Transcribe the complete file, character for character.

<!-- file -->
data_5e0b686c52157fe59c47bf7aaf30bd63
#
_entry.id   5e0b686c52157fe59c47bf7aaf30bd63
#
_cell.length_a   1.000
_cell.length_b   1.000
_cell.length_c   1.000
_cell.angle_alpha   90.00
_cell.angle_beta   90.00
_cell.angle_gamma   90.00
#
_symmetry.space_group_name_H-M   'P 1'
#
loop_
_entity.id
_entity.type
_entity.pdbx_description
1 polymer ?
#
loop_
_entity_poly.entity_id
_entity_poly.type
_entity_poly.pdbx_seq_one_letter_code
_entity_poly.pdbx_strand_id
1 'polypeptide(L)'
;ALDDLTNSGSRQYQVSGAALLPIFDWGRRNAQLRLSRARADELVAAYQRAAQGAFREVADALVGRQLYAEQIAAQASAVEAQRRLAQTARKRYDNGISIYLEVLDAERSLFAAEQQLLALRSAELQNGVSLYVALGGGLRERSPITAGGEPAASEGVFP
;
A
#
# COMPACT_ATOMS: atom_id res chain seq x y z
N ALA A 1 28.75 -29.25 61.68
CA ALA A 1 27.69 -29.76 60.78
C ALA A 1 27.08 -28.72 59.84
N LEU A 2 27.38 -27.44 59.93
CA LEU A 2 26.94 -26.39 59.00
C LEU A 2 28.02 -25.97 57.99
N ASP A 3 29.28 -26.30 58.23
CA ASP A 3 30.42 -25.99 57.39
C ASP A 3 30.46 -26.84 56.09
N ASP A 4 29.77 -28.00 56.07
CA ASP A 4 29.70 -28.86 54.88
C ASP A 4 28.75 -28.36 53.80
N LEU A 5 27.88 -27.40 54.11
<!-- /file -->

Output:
data_5e0b686c52157fe59c47bf7aaf30bd63
#
_entry.id   5e0b686c52157fe59c47bf7aaf30bd63
#
_cell.length_a   1.000
_cell.length_b   1.000
_cell.length_c   1.000
_cell.angle_alpha   90.00
_cell.angle_beta   90.00
_cell.angle_gamma   90.00
#
_symmetry.space_group_name_H-M   'P 1'
#
loop_
_entity.id
_entity.type
_entity.pdbx_description
1 polymer ?
#
loop_
_entity_poly.entity_id
_entity_poly.type
_entity_poly.pdbx_seq_one_letter_code
_entity_poly.pdbx_strand_id
1 'polypeptide(L)'
;ALDDLTNSGSRQYQVSGAALLPIFDWGRRNAQLRLSRARADELVAAYQRAAQGAFREVADALVGRQLYAEQIAAQASAVEAQRRLAQTARKRYDNGISIYLEVLDAERSLFAAEQQLLALRSAELQNGVSLYVALGGGLRERSPITAGGEPAASEGVFP
;
A
#
# COMPACT_ATOMS: atom_id res chain seq x y z
N ALA A 1 28.75 -29.25 61.68
CA ALA A 1 27.69 -29.76 60.78
C ALA A 1 27.08 -28.72 59.84
N LEU A 2 27.38 -27.44 59.93
CA LEU A 2 26.94 -26.39 59.00
C LEU A 2 28.02 -25.97 57.99
N ASP A 3 29.28 -26.30 58.23
CA ASP A 3 30.42 -25.99 57.39
C ASP A 3 30.46 -26.84 56.09
N ASP A 4 29.77 -28.00 56.07
CA ASP A 4 29.70 -28.86 54.88
C ASP A 4 28.75 -28.36 53.80
N LEU A 5 27.88 -27.40 54.11